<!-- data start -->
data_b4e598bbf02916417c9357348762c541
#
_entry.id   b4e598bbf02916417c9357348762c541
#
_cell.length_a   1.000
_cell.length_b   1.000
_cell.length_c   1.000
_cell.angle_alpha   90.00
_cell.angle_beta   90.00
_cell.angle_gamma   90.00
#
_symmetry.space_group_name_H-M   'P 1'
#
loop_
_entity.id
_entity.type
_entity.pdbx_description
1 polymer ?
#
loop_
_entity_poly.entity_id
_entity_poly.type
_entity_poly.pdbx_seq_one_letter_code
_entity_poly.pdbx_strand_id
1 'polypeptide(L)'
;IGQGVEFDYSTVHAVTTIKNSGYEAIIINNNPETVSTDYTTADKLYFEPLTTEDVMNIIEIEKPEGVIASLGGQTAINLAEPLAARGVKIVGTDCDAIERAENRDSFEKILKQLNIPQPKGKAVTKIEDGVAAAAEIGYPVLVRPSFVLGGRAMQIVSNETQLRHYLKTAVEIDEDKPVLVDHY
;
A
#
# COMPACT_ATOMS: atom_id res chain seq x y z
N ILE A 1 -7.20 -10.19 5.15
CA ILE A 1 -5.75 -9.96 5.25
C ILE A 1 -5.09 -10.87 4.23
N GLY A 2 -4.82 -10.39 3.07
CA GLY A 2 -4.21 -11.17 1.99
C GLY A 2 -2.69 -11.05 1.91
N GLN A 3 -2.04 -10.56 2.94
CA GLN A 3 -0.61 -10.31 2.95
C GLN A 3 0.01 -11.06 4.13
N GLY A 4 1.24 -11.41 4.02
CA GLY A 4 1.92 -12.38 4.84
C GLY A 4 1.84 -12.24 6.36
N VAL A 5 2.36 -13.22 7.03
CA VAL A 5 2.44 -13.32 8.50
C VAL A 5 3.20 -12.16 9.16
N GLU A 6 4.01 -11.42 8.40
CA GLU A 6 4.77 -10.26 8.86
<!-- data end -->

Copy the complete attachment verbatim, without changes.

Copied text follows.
data_b4e598bbf02916417c9357348762c541
#
_entry.id   b4e598bbf02916417c9357348762c541
#
_cell.length_a   1.000
_cell.length_b   1.000
_cell.length_c   1.000
_cell.angle_alpha   90.00
_cell.angle_beta   90.00
_cell.angle_gamma   90.00
#
_symmetry.space_group_name_H-M   'P 1'
#
loop_
_entity.id
_entity.type
_entity.pdbx_description
1 polymer ?
#
loop_
_entity_poly.entity_id
_entity_poly.type
_entity_poly.pdbx_seq_one_letter_code
_entity_poly.pdbx_strand_id
1 'polypeptide(L)'
;IGQGVEFDYSTVHAVTTIKNSGYEAIIINNNPETVSTDYTTADKLYFEPLTTEDVMNIIEIEKPEGVIASLGGQTAINLAEPLAARGVKIVGTDCDAIERAENRDSFEKILKQLNIPQPKGKAVTKIEDGVAAAAEIGYPVLVRPSFVLGGRAMQIVSNETQLRHYLKTAVEIDEDKPVLVDHY
;
A
#
# COMPACT_ATOMS: atom_id res chain seq x y z
N ILE A 1 -7.20 -10.19 5.15
CA ILE A 1 -5.75 -9.96 5.25
C ILE A 1 -5.09 -10.87 4.23
N GLY A 2 -4.82 -10.39 3.07
CA GLY A 2 -4.21 -11.17 1.99
C GLY A 2 -2.69 -11.05 1.91
N GLN A 3 -2.04 -10.56 2.94
CA GLN A 3 -0.61 -10.31 2.95
C GLN A 3 0.01 -11.06 4.13
N GLY A 4 1.24 -11.41 4.02
CA GLY A 4 1.92 -12.38 4.84
C GLY A 4 1.84 -12.24 6.36
N VAL A 5 2.36 -13.22 7.03
CA VAL A 5 2.44 -13.32 8.50
C VAL A 5 3.20 -12.16 9.16
N GLU A 6 4.01 -11.42 8.40
CA GLU A 6 4.77 -10.26 8.86